Christ Notes > Bible Commentary > Matthew Henry’s Commentary > 1 Samuel > 1 Samuel 27
David retires to Gath. (1-7) David deceives Achish. (8-12)
(Read 1 Samuel 27:1-7)
Unbelief is a sin that easily besets even good men, when without are fightings, and within are fears; and it is a hard matter to get over them. Lord, increase our faith! We may blush to think that the word of a Philistine should go further than the word of an Israelite, and that the city of Gath should be a place of refuge for a good man, when the cities of Israel refuse him a safe abode. David gained a comfortable settlement, not only at a distance from Gath, but bordering upon Israel, where he might keep up a correspondence with his own countrymen.
(Read 1 Samuel 27:8-12)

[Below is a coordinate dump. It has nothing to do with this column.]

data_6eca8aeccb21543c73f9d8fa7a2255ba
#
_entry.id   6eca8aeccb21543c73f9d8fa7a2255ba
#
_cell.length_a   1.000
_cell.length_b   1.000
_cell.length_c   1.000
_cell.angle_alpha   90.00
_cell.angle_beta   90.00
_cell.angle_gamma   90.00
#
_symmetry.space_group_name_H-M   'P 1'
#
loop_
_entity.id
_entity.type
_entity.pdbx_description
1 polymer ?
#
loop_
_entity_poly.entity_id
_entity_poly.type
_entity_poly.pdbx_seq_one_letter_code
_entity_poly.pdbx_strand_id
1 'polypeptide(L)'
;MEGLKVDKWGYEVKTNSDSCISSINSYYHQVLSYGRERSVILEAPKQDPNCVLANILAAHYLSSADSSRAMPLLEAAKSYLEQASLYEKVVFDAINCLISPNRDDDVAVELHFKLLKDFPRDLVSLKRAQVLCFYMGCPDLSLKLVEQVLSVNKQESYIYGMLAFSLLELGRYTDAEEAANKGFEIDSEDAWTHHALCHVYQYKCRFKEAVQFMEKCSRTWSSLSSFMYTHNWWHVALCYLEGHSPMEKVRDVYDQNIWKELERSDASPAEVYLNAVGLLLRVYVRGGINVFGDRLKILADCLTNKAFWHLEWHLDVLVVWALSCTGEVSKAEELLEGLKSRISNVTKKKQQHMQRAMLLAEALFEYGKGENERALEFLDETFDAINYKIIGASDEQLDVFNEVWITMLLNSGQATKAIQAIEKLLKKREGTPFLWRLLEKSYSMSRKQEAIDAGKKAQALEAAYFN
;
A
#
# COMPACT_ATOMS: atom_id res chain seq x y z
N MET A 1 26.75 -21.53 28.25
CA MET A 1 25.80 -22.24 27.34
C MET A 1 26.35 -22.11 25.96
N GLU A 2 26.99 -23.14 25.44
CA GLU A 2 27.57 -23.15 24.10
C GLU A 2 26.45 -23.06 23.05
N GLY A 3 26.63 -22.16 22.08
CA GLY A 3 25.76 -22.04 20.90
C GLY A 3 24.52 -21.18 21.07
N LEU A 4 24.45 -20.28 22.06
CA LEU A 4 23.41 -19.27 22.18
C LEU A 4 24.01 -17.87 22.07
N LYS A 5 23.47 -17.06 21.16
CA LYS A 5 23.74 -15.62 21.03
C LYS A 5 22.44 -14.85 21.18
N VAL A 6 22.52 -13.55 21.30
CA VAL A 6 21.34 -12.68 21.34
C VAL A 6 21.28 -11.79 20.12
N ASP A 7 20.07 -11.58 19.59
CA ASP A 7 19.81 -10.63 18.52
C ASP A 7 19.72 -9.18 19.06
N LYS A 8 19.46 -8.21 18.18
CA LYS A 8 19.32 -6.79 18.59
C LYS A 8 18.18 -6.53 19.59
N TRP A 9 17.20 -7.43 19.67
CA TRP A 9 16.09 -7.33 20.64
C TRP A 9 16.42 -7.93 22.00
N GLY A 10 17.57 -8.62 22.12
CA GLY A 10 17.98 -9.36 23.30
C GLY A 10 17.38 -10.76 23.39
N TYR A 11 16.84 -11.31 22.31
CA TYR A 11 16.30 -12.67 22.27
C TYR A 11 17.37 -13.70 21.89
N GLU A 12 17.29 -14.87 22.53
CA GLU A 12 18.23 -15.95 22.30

While David was in the land of the Philistines, he attacked some remains of the devoted nations. The people whom he cut off were long before doomed to destruction. It is often wisdom to shun public notice, but we must in no situation be idle. We must always try to do somewhat in the cause of God. This expedition David hid from Achish. But an equivocation which serves the purpose of a lie, is as like to it as a hypocrite is to a profane person, it is only better in appearance, therefore more dangerous. Yet, though believers often manifest imperfections, they can never be prevailed upon to renounce the service of God, and to unite interests with his enemies, or finally to become the servants of sin and Satan. But what a train of evils follow from unbelief! When we forget the Lord's past mercies, and his gracious assurances, we shall be overwhelmed with desponding fears, and probably be led to adopt some dishonourable method to get rid of our troubles. Nothing can so effectually establish us in holy tempers and practices, and preserve us from perplexities, as firm, unshaken dependence upon the promises of God in Christ Jesus.